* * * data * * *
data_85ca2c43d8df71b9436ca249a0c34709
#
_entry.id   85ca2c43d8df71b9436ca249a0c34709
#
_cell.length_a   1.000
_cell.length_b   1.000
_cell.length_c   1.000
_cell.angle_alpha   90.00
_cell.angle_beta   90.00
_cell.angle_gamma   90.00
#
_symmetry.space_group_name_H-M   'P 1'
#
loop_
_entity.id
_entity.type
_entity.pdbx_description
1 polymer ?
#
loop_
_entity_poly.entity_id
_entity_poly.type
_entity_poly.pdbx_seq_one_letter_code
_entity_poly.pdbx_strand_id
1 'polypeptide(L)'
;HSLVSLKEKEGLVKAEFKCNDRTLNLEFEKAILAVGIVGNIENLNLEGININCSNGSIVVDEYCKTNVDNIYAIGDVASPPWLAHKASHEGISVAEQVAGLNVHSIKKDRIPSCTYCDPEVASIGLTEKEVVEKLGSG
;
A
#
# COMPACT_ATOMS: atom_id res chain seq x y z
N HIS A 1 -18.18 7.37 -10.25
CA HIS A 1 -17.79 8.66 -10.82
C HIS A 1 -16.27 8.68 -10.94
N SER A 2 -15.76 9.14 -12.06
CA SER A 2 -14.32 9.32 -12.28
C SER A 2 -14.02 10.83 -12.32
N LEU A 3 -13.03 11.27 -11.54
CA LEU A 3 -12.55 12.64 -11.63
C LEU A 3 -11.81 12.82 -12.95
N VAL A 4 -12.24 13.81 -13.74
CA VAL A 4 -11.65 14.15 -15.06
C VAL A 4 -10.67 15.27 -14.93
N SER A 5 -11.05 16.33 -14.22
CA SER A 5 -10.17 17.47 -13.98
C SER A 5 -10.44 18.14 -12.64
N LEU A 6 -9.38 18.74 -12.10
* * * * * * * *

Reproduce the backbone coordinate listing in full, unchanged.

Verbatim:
data_85ca2c43d8df71b9436ca249a0c34709
#
_entry.id   85ca2c43d8df71b9436ca249a0c34709
#
_cell.length_a   1.000
_cell.length_b   1.000
_cell.length_c   1.000
_cell.angle_alpha   90.00
_cell.angle_beta   90.00
_cell.angle_gamma   90.00
#
_symmetry.space_group_name_H-M   'P 1'
#
loop_
_entity.id
_entity.type
_entity.pdbx_description
1 polymer ?
#
loop_
_entity_poly.entity_id
_entity_poly.type
_entity_poly.pdbx_seq_one_letter_code
_entity_poly.pdbx_strand_id
1 'polypeptide(L)'
;HSLVSLKEKEGLVKAEFKCNDRTLNLEFEKAILAVGIVGNIENLNLEGININCSNGSIVVDEYCKTNVDNIYAIGDVASPPWLAHKASHEGISVAEQVAGLNVHSIKKDRIPSCTYCDPEVASIGLTEKEVVEKLGSG
;
A
#
# COMPACT_ATOMS: atom_id res chain seq x y z
N HIS A 1 -18.18 7.37 -10.25
CA HIS A 1 -17.79 8.66 -10.82
C HIS A 1 -16.27 8.68 -10.94
N SER A 2 -15.76 9.14 -12.06
CA SER A 2 -14.32 9.32 -12.28
C SER A 2 -14.02 10.83 -12.32
N LEU A 3 -13.03 11.27 -11.54
CA LEU A 3 -12.55 12.64 -11.63
C LEU A 3 -11.81 12.82 -12.95
N VAL A 4 -12.24 13.81 -13.74
CA VAL A 4 -11.65 14.15 -15.06
C VAL A 4 -10.67 15.27 -14.93
N SER A 5 -11.05 16.33 -14.22
CA SER A 5 -10.17 17.47 -13.98
C SER A 5 -10.44 18.14 -12.64
N LEU A 6 -9.38 18.74 -12.10